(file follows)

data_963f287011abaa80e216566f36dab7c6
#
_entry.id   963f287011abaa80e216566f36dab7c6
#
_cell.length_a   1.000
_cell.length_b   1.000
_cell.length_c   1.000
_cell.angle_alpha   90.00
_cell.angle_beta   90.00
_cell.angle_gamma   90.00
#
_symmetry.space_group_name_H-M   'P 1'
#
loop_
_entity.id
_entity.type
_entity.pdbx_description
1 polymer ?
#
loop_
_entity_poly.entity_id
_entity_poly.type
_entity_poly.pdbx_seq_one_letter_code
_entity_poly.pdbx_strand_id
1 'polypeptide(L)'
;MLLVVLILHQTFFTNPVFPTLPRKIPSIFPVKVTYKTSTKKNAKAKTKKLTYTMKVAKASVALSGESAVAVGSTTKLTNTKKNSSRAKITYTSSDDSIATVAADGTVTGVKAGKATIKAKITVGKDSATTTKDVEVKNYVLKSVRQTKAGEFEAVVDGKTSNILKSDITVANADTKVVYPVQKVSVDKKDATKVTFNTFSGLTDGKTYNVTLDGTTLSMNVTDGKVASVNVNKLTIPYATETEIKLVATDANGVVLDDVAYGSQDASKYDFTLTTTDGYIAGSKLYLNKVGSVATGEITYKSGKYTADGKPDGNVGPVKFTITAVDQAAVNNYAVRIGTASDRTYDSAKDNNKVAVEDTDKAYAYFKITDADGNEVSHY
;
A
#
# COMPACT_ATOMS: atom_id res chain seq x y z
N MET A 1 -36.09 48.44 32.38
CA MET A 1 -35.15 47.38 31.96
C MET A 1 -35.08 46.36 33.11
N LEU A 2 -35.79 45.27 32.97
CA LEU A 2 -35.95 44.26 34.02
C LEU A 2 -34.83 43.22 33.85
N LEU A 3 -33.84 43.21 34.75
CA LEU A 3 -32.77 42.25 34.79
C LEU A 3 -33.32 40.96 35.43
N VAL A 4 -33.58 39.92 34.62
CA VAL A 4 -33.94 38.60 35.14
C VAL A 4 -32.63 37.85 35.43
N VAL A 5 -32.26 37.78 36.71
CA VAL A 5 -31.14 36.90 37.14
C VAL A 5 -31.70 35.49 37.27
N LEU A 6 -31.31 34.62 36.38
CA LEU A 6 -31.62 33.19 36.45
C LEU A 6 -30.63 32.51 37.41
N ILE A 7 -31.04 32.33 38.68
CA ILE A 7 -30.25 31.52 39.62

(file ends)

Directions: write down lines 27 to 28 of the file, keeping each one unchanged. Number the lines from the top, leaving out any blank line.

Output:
;
A